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The Apache Milagro Cryptographic Library
Note that the AMCL currently comes in two versions, version 2.2
and version 3.2
AMCL v2.2 is presented in what might be called a pre-library state.
In the various supported languages the source code is made available,
but it is not organised into rigid packages/crates/jars/whatever
It is expected that the consumer will themselves take this final step,
depending on the exact requirements of their project.
Note that version 2.2 is no longer supported.
AMCL v3.2 incorporates many minor improvements
Python version
Web Assembly support
Improved side channel resistance
Faster Swift code
Better Rust build system
Improved modular inversion algorithm
General speed optimizations
Improved Javascript testbed
More curves supported
New BLS signature API
Post quantum New Hope Implementation
AMCL v3.1 uses a standard Python 3 script to build libraries in all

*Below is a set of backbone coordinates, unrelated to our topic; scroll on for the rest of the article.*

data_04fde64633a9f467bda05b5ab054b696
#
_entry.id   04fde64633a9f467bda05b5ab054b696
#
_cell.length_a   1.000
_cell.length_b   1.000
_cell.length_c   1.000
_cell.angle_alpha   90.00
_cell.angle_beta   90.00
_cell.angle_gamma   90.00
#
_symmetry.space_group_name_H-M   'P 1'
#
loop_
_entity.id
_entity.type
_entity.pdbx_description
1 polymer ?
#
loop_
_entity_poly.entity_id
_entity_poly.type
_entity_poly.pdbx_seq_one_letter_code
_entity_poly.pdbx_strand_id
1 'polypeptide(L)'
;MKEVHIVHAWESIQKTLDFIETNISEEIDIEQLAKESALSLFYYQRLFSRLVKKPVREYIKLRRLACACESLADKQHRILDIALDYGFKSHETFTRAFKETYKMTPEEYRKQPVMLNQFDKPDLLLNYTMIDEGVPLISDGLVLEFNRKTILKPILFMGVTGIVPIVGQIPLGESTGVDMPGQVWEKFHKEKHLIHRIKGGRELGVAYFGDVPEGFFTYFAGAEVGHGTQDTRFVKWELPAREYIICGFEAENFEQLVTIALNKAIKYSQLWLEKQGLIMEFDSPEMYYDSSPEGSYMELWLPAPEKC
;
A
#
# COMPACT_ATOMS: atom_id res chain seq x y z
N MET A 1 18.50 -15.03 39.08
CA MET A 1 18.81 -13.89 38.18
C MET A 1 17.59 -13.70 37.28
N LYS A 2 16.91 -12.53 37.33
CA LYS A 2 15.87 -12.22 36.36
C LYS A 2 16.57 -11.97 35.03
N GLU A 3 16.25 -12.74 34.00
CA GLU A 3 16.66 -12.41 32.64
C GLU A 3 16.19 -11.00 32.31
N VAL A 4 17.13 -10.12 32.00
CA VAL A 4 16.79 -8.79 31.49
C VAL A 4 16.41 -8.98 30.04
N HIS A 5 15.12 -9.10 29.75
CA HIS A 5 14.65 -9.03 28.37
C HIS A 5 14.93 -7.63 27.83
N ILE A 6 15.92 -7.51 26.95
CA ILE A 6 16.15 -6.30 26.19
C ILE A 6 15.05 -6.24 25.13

supported languages. New users should use this version.
The main improvement is that AMCL v3 can optionally simultaneously support
multiple elliptic curves and RSA key sizes within a single appliction.
Note that AMCL is largely configured at compile time. In version 3 this
configuration is handled by the Python script.
AMCL is available in 32-bit and 64-bit versions in most languages. Limited
support for 16-bit processors is provided by the C version.
Now languages like to remain "standard" irrespective of the underlying
hardware. However when it comes to optimal performance, it is impossible
to remain architecture-agnostic. If a processor supports 64-bit
instructions that operate on 64-bit registers, it will be a waste not to
use them. Therefore the 64-bit language versions should always be used
on 64-bit processors.
Version 3.1 is a major "under the hood" upgrade. Field arithmetic is
performed using ideas from to ensure
that critical calculations are performed in constant time. This strongly
mitigates against side-channel attacks. Exception-free formulae are
now used for Weierstrass elliptic curves. A new standardised script
builds for the same set of curves across all languages.